Hearings on Missouri MR/DD Facilities
More than 60 youths and adults jammed the hearing at the Springfield Regional Center to report safety and health threats and recommend changes at facilities for mentally retarded and developmentally disabled people. Several members of the deaf community were also scheduled to recommend improvements in their services.
Three members of the seven-person commission attended the hearing, one of six across the state. After the last hearing next week in Kansas City, the commission plans to compile recommendations for Gov. Matt Blunt, said Bob Bax, public affairs director for the Missouri Department of Mental Health.
The commission wants public input in light of the deaths of two male residents of the Northwest Campus of the St. Louis Developmental Disabilities Treatment Centers. One man died in 2005 from complications of swallowing a pen; one died in March from scalding wounds.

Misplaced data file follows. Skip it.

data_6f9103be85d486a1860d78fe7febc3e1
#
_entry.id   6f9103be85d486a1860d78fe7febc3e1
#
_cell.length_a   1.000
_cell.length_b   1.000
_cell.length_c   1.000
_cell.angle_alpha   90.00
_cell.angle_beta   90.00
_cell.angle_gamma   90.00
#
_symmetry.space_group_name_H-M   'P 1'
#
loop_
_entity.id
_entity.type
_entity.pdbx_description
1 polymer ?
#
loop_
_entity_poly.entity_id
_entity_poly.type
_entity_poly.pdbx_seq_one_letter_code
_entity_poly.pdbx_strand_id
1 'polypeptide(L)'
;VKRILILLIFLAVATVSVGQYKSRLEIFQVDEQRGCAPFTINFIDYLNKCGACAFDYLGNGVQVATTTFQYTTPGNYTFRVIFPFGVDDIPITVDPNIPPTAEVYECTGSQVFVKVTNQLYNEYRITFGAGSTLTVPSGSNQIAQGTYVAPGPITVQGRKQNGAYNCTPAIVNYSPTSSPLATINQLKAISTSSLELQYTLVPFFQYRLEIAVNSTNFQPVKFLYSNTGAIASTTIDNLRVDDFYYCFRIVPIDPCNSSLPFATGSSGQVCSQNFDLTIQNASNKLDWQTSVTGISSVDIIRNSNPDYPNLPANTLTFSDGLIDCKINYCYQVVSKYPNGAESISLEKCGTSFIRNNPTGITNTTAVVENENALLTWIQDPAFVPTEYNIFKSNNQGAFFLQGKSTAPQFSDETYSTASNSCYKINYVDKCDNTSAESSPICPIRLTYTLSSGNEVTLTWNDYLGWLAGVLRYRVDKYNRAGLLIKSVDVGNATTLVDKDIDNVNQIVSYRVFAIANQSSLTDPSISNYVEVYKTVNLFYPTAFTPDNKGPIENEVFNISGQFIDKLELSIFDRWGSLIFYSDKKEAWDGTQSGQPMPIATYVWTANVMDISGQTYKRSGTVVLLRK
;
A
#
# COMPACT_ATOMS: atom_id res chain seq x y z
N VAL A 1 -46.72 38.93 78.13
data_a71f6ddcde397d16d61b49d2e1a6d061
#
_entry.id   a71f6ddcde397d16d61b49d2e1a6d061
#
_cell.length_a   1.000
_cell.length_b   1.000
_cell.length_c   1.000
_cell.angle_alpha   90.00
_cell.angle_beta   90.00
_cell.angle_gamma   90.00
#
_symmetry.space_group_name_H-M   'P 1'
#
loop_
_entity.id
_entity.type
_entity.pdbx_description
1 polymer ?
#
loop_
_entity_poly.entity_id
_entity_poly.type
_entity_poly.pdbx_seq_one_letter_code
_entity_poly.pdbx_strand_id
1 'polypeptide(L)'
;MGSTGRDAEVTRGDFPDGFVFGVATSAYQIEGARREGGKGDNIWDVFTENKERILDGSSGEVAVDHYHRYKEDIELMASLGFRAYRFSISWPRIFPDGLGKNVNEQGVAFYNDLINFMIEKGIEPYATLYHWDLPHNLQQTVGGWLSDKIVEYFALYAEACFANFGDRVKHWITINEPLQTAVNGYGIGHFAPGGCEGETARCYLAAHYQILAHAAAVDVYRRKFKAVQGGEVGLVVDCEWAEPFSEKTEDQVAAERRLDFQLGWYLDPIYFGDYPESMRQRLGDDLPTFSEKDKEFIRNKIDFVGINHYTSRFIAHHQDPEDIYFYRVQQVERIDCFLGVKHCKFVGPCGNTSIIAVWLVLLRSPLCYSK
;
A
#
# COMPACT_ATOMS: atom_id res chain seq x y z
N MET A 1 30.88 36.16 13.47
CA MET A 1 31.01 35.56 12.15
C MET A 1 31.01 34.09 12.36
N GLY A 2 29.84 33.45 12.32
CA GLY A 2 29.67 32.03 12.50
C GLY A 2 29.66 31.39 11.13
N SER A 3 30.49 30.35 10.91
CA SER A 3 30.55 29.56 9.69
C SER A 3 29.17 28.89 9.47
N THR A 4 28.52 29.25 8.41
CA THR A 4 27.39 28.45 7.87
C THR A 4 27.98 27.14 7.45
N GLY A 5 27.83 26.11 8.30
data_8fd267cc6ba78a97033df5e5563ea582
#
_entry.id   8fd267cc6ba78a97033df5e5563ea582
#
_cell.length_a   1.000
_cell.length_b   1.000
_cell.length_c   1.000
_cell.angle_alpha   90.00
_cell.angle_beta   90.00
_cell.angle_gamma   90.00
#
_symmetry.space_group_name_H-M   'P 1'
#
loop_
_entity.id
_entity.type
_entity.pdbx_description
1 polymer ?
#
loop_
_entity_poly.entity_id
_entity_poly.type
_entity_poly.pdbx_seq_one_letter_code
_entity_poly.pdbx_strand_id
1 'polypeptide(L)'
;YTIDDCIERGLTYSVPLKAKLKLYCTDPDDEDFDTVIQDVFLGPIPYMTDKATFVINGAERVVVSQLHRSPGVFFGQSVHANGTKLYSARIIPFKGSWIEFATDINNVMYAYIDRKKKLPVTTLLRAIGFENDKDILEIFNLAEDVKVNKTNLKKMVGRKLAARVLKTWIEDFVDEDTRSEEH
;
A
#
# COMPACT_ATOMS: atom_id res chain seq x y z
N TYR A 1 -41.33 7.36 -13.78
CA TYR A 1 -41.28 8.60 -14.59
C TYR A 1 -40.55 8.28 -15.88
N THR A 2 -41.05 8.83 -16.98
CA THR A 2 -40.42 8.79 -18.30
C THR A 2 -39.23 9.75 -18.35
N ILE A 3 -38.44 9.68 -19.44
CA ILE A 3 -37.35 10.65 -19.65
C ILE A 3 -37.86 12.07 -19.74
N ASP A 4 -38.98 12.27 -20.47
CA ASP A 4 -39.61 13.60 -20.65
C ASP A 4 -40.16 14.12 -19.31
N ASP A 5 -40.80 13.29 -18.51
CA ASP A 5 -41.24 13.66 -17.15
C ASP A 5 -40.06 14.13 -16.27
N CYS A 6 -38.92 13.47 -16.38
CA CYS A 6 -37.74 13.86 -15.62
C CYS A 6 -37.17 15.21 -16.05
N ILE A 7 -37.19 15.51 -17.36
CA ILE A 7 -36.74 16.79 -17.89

"The commission is committed to insuring clients are safe and have the most appropriate services possible, whether in the habilitation centers or in the community," Bax said.
Earlier Thursday, client families criticized Blunt for plans to close a St. Louis-area habilitation center, saying it would force patients into inappropriate and potentially dangerous private group homes.
In calling for better oversight of all facilities caring for clients, Natalie Woods noted that the state auditor's April scrutiny of Springfield-area private group homes showed numerous problems that had not been corrected despite being cited in previous audits. Woods is president of the Nevada Habilitation Center Family Support Association. Her sister lives at the Nevada facility.
Woods said she's worried Blunt will further dismantle the state-run system, aiming at the five smaller habilitation centers. There are no plans to close the Nevada center, Bax said, and any transition from one facility to another must be done in concert with the family.
In written testimony, Woods said, "There are good private care community options in our state. However, the reality is that not everyone with special needs can thrive in these settings." Families should have a choice, she said. "... Closing, downsizing and cutting funding for these facilities will diminish the only lifeline our loved ones have."